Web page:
The Proposition (2005) – Film Review
Director: John Hillcoat
Cast: Ray Winstone, Guy Pearce, Emily Watson
By Sarah Morgan
According to Nick Cave, when he rang Guy Pearce to see if he’d be interested in starring in an Australia-set western he’d written, the former Neighbours actor thought it was a prank.
Well, you would, wouldn’t you?
There is, of course, a long history of musicians appearing in movies, from Elvis Presley to David Bowie and beyond. But few have penned screenplays. However, Cave did so on the urging of his friend, director John Hillcoat, with whom he’d previously worked on the film Ghosts… of the Civil Dead in 1988.
Australia has also been the setting for several westerns over the decades, the vast open spaces of the Outback providing an alternative to the American West. Dubbed meat pie westerns by critics, few, if any, have been as grisly or gripping as Cave and Hillcoat’s collaboration.
Pearce plays Charlie Burns, an Irish immigrant who has settled in 1880s Australia with his brothers Mikey and Arthur. They’re part of a bloodthirsty gang led by the latter, the unhinged eldest sibling.
When Mikey and Charlie are captured by the police, their chief, Captain Stanley, offers Charlie the proposition of the title – to hunt down and kill Arthur in return for his and Mikey’s freedom. If he chooses not to, Mikey will be executed.
What takes place is a nightmarish journey through wild country, in which we meet people who are as rough and untamed as the landscape they call home.
“Stunning and terrifying”
Cave’s characters are well-drawn and disturbing, brought to life by a fantastic cast. John Hurt pops up as an assassin who is also on Arthur’s trail, the demented Arthur is played with a quiet menace by Danny Huston, and Emily Watson portrays Stanley’s gentle, nurturing wife Martha.
But perhaps the biggest surprise is Ray Winstone as Stanley. He’s clearly a man brutalised by his surroundings and the job he has been hired to do – namely bring law and order to a place that is resisting civilisation.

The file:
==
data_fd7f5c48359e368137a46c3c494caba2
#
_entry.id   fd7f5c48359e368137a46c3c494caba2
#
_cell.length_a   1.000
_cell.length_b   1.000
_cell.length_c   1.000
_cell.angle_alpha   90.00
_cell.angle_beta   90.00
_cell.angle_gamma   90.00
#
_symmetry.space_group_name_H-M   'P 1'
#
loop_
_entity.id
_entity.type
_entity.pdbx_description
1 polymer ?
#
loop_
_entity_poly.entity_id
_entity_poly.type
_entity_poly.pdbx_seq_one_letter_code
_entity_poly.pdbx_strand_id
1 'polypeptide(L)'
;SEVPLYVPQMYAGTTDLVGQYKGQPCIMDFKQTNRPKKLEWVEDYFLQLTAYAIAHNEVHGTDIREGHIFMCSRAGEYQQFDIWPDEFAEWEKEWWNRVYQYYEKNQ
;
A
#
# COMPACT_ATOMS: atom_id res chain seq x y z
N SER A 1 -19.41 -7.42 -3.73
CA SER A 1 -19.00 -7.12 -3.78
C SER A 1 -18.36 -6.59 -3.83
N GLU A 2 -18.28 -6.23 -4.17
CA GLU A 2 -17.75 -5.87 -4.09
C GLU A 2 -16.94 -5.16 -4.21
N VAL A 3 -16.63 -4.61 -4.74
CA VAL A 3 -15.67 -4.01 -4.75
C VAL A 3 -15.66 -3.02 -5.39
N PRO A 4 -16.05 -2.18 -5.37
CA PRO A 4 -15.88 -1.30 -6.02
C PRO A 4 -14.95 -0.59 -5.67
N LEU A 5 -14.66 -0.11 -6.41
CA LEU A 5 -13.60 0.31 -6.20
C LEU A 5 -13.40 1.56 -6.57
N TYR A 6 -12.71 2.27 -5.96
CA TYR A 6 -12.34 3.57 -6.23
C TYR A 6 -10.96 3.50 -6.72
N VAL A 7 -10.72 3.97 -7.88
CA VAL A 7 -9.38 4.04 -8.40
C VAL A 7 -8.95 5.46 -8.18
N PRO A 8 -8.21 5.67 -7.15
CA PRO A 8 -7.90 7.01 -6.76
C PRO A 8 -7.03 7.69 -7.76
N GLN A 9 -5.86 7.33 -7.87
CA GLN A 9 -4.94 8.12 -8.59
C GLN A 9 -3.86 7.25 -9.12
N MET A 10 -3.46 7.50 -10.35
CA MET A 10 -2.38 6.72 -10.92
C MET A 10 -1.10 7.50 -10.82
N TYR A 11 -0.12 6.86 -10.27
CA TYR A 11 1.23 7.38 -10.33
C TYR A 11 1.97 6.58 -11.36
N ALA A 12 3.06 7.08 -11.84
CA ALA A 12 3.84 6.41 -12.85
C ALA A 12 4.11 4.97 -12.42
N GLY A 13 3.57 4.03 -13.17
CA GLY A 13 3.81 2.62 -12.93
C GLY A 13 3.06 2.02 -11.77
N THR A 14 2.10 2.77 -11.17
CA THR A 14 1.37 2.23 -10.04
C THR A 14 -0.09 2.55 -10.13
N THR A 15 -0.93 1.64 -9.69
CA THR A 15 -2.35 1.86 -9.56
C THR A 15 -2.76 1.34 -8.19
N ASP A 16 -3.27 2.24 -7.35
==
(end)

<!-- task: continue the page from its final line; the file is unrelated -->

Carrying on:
Winstone captures the character’s sensitive side in his dealings with his beloved wife, while also revealing his more brutal side at work; we’re perhaps not used to seeing the actor be so nuanced.
As well as gleaning great work from his actors, Hillcoat captures the landscape in all its glory as well as showing its bleak side – it is a place both stunning and terrifying, much like the people who inhabit it.
Cave and Hillcoat reteamed for the 2012 crime drama Lawless, but The Proposition remains their masterpiece – and it’s hard to imagine anything surpassing it.
• 2-disc set limited 5,000 copies
• Newly remastered and presented in High Definition
• Audio commentary with John Hillcoat and Nick Cave (2006)
• Newly recorded audio commentary by Alexandra Heller-Nicholas and Josh Nelson
• John Hillcoat and Nick Cave in Conversation (2021, 53 mins): a newly recorded conversation between director John Hillcoat and screenwriter Nick Cave as they look back on The Proposition
• The Making of The Proposition (2005, 27 mins): behind-the-scenes documentary
• Inside The Proposition (2005, 43 mins): a series of featurettes looking at the film’s pre-production
• Shooting The Proposition (2005, 24 mins): featurettes on the production and the challenges faced during filming
• B-roll footage (2005, 20 mins): behind-the-scenes footage shot during the filming of The Proposition
• Interview with Guy Pearce (2006, 14 mins): the actor on his approach to the role of Charlie Burns
• Interview with Danny Huston (2006, 8 mins): the actor recalls his work on the film
• Stills galleries
• Original theatrical and teaser trailers
• 2022 trailer
• Eighty-page book featuring new writing and recollections by John Hillcoat, Cat Villiers and Leah Purcell, plus essays by Andrew Graves, composer Warren Ellis, Professor Catriona Elder and Dr Stephen Morgan
• Double-sided poster featuring new artwork by Matt Needle and the original UK poster
The Proposition is released on 4K Ultra HD (UHD & Blu-ray) by the BFI, £29.99